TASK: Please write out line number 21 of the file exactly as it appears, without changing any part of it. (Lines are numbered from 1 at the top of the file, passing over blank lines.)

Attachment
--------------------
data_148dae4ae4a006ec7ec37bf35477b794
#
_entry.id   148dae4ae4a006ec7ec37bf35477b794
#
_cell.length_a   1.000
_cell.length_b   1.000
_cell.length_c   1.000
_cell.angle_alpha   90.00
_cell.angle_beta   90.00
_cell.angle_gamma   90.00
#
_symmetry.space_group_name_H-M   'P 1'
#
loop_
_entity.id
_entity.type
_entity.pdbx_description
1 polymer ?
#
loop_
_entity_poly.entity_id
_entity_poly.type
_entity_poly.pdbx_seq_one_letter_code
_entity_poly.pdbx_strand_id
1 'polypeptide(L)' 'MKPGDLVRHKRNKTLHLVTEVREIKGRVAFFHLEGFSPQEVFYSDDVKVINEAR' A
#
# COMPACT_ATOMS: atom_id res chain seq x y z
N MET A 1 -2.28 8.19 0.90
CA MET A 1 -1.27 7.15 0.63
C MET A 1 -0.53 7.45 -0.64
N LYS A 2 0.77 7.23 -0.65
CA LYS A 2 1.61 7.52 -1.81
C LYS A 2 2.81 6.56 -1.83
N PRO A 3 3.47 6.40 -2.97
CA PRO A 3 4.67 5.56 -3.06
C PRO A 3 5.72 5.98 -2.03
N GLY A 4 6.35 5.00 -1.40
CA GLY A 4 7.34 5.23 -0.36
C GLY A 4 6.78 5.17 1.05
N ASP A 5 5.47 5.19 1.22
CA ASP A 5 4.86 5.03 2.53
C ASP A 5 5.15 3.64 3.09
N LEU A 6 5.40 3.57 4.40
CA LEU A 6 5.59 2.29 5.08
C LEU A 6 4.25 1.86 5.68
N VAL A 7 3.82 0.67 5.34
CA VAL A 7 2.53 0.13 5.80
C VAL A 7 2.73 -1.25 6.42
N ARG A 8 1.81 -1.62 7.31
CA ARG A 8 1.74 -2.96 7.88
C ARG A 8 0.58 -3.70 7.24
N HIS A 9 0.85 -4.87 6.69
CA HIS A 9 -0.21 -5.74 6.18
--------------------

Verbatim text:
_entity_poly.entity_id